The familiar voice swooped and soared, nestling into the notes where it wanted and wringing out the emotion when it demanded.
On a downtown stage Saturday night, Aretha Franklin did what she’s been doing since her childhood in a church just up the street: using her vocal gifts to wow an adoring Detroit audience.
With the sun setting behind her and thousands packing into all the nooks and crannies along Madison Street, the iconic hometown star served up a 105-minute performance to top the inaugural Detroit Music Weekend festival.
The night had come with its significance built in: It had been years since Franklin played a free outdoor concert like this in Detroit. And in an emotional Free Press interview earlier this month, she granted that this could be her final hometown show.
The big event had a diverse audience piling onto the site outside the Detroit Opera House while drawing more than a few of Franklin’s high-profile friends, including the Rev. Jesse Jackson, Sen. Debbie Stabenow, boxer Tommy Hearns, the Supremes’ Mary Wilson, TV personality Judge Joe Brown and singer Freda Payne.
Jackson was her backstage escort for the evening, leading the singer from a limo to the stage wings, where her expansive band was already performing an overture medley of hits. The formal show introduction had been delivered by Stabenow, who rattled off Franklin’s career superlatives.
An hour after the set's scheduled 6 p.m. start, the 75-year-old singer was greeted with an affectionate roar as she at last stepped out in an elegant white gown lined with embossed silver flowers. A day of sultry temperatures in the upper 80s was giving way to an evening of warm summer breezes — including one that eventually blew a batch of sheet music off conductor Fred Nelson’s stand.
And so Aretha got down to business at center stage, with a brisk “I Knew You Were Waiting (For Me)” launching a night that found her sassy, playful and quick with jokes. Losing a shoe on the stage floor during “Ain’t No Way,” she lifted her bare foot and commanded Nelson: “Come on, Prince Charming!”
While the mood was upbeat, the veteran star may have been playing through the pain: Franklin showed no obvious signs of distress, but she did cite an unnamed illness as she sat to sing “Chain of Fools,” one of two numbers performed from a plush chair.
“I’m getting over a bit of a spell,” she said. “But I am getting over it.”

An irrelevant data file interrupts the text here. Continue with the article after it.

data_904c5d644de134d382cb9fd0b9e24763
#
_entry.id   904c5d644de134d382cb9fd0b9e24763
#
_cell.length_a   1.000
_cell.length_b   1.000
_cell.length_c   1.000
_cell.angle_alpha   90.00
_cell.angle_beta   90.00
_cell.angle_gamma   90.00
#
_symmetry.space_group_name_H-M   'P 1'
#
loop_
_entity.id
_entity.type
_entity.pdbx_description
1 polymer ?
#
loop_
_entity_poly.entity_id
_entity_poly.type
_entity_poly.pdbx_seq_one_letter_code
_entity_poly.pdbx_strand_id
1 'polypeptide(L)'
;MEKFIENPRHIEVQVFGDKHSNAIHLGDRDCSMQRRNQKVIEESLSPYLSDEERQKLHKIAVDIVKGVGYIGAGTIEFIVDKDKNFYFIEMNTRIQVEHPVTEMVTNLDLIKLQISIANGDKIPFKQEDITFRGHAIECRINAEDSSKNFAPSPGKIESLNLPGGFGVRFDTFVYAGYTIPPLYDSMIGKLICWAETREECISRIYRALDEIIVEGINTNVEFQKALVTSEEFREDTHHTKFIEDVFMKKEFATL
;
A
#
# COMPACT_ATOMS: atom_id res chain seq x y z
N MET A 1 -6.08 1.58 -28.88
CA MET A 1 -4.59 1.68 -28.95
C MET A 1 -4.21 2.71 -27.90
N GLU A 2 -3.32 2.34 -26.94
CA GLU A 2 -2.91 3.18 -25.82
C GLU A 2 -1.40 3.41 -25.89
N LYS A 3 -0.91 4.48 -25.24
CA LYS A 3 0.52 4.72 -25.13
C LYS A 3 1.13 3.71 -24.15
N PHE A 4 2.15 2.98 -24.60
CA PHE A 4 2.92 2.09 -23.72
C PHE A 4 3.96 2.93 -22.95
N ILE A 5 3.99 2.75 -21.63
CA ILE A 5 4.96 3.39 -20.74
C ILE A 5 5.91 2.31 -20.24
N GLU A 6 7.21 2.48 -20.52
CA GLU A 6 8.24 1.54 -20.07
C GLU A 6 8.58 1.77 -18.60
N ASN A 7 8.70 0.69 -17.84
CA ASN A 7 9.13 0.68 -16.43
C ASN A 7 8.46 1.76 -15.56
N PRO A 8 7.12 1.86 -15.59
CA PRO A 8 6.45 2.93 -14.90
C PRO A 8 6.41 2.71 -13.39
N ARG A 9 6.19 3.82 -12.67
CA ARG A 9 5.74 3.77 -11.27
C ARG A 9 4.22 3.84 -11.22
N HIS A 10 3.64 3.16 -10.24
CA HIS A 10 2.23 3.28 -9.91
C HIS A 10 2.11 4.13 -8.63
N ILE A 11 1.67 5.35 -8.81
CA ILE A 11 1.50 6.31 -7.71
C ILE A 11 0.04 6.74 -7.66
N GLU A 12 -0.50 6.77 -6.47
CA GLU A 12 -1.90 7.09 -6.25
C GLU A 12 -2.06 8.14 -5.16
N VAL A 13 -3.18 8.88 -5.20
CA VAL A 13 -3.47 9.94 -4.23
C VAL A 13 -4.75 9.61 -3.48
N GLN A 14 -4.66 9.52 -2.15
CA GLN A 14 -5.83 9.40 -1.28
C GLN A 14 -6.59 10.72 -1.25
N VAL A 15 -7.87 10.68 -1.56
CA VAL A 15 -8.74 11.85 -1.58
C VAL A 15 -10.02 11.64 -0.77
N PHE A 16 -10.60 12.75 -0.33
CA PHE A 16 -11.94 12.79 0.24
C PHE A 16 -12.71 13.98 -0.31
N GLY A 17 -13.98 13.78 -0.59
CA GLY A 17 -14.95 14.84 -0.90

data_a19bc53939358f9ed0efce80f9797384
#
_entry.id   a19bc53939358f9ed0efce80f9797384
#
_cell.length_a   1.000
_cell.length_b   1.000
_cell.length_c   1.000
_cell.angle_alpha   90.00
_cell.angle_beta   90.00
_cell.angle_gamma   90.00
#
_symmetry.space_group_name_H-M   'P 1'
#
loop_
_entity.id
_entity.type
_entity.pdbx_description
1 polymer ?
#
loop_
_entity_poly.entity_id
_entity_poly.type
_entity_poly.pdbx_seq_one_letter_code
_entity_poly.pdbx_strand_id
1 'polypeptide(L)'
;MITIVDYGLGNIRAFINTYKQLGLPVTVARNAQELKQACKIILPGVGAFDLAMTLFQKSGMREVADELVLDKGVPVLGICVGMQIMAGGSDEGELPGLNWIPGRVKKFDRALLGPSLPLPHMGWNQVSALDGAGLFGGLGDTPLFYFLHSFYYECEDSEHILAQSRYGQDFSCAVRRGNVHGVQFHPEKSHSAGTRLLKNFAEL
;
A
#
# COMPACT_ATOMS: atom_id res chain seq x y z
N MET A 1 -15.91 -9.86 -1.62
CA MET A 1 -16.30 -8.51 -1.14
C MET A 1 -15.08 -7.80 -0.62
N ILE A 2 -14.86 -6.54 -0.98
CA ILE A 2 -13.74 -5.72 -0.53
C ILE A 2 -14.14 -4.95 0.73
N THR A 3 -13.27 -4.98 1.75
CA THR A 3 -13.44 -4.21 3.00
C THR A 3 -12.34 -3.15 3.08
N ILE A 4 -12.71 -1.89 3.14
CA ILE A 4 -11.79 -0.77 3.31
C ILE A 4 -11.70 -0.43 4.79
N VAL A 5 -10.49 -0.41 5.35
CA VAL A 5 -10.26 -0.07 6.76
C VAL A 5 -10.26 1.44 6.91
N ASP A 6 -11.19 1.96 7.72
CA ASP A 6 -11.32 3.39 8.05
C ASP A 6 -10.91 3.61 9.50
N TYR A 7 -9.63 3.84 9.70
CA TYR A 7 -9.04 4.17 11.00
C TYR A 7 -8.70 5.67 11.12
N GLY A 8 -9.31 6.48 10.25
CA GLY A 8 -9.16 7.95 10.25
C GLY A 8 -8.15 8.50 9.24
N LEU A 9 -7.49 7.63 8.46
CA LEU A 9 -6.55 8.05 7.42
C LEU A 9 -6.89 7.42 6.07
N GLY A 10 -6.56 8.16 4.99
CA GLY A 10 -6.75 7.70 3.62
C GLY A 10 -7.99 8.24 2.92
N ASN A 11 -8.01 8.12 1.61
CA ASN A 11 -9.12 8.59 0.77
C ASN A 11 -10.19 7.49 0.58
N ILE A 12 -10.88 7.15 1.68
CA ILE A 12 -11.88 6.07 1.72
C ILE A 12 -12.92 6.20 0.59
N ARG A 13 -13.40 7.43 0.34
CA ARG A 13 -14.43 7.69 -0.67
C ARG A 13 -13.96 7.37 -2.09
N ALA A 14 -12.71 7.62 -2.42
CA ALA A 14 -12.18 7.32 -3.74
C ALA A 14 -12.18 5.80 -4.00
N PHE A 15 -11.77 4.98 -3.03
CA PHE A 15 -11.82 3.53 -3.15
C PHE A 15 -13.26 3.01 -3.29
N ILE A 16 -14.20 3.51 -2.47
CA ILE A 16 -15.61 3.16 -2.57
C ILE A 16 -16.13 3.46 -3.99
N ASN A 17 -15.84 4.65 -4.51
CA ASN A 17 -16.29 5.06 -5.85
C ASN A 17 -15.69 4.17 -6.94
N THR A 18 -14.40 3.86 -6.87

She quipped that without a man at home, there'd been nobody to soothe her ailing self by saying, “Baby, you don’t have to go.”
At least one upcoming Franklin show has been postponed: A scheduled June 17 date in Chicago has been bumped to September because the singer is “unable to travel over the next few weeks per doctor’s orders,” according to the local venue.
She had already opted out of a pair of recent Detroit Music Weekend events — a May 4 news conference and a Friday night tribute concert with hometown singers celebrating the Queen of Soul legacy. Just days earlier, Franklin had been announced as the show's special performer.
And while prepared set lists are never set in stone, it’s worth noting that Saturday’s planned encore, "Respect," didn’t happen. Based on a song sheet retrieved from the stage, the 1967 signature hit had been intended as her show's finale.
So if Franklin was indeed soldiering through Saturday night, the triumph was that much more special.
This was no greatest-hits set. Instead of “(You Make Me Feel Like) A Natural Woman,” “Baby I Love You" and “Bridge Over Troubled Water,” Franklin chose to dive deep. She sat at the piano to romp through the bright “A Brand New Me,” got bluesy with “Sweet Sixteen,” and nodded to her early Columbia Records years with the elegant “Skylark,” joined by late trumpeter Marcus Belgrave’s 19-year-old son Kasan on sax.
The musical high point came with the 11 minutes of spiritual catharsis provided by “Precious Memories,” which saw Franklin flanked by the Williams Brothers duo. It was the sort of moment indicating once again that after all the decades, hits and stylistic side trips, gospel remains the transcendent place where Franklin seems most at home.
There was a flub to start her rendition of Adele’s “Rolling in the Deep,” as she grappled to pinpoint the right key over the lone plunking bass note that opens the song. And Franklin seemed to lose steam as the show neared its end, giving a subdued vocal performance amid the band’s ebullient “Freeway of Love” attack.
But as she headed off the stage, escorted to her waiting car through a crush of fans outside the gates, the feat was already well in the bag: For one more night, at least, Aretha Franklin had laid it all out for Detroit — and Detroit proved happy to love her right back.
Contact Detroit Free Press music writer Brian McCollum: 313-223-4450 or firstname.lastname@example.org.